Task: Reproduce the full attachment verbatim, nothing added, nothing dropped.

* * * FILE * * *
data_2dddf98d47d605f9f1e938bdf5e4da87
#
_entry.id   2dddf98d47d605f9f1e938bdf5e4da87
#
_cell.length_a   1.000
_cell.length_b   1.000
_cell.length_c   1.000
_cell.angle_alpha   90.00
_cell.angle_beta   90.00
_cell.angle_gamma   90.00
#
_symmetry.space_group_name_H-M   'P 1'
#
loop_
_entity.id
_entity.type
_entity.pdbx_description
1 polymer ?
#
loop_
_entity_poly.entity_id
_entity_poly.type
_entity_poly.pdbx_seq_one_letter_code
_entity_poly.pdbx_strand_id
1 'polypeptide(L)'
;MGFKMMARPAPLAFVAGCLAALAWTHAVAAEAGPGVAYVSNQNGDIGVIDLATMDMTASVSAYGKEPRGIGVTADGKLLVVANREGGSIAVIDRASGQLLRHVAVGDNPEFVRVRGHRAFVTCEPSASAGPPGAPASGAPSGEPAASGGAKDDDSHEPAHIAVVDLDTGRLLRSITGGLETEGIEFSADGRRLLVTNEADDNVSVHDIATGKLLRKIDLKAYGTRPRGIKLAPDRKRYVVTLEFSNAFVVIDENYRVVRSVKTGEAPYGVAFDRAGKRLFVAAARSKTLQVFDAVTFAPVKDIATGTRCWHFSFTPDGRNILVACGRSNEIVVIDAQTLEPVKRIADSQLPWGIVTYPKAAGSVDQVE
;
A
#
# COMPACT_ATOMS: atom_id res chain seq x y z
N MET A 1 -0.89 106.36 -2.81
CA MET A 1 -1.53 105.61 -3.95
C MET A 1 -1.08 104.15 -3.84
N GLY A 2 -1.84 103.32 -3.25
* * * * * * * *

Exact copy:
data_2dddf98d47d605f9f1e938bdf5e4da87
#
_entry.id   2dddf98d47d605f9f1e938bdf5e4da87
#
_cell.length_a   1.000
_cell.length_b   1.000
_cell.length_c   1.000
_cell.angle_alpha   90.00
_cell.angle_beta   90.00
_cell.angle_gamma   90.00
#
_symmetry.space_group_name_H-M   'P 1'
#
loop_
_entity.id
_entity.type
_entity.pdbx_description
1 polymer ?
#
loop_
_entity_poly.entity_id
_entity_poly.type
_entity_poly.pdbx_seq_one_letter_code
_entity_poly.pdbx_strand_id
1 'polypeptide(L)'
;MGFKMMARPAPLAFVAGCLAALAWTHAVAAEAGPGVAYVSNQNGDIGVIDLATMDMTASVSAYGKEPRGIGVTADGKLLVVANREGGSIAVIDRASGQLLRHVAVGDNPEFVRVRGHRAFVTCEPSASAGPPGAPASGAPSGEPAASGGAKDDDSHEPAHIAVVDLDTGRLLRSITGGLETEGIEFSADGRRLLVTNEADDNVSVHDIATGKLLRKIDLKAYGTRPRGIKLAPDRKRYVVTLEFSNAFVVIDENYRVVRSVKTGEAPYGVAFDRAGKRLFVAAARSKTLQVFDAVTFAPVKDIATGTRCWHFSFTPDGRNILVACGRSNEIVVIDAQTLEPVKRIADSQLPWGIVTYPKAAGSVDQVE
;
A
#
# COMPACT_ATOMS: atom_id res chain seq x y z
N MET A 1 -0.89 106.36 -2.81
CA MET A 1 -1.53 105.61 -3.95
C MET A 1 -1.08 104.15 -3.84
N GLY A 2 -1.84 103.32 -3.25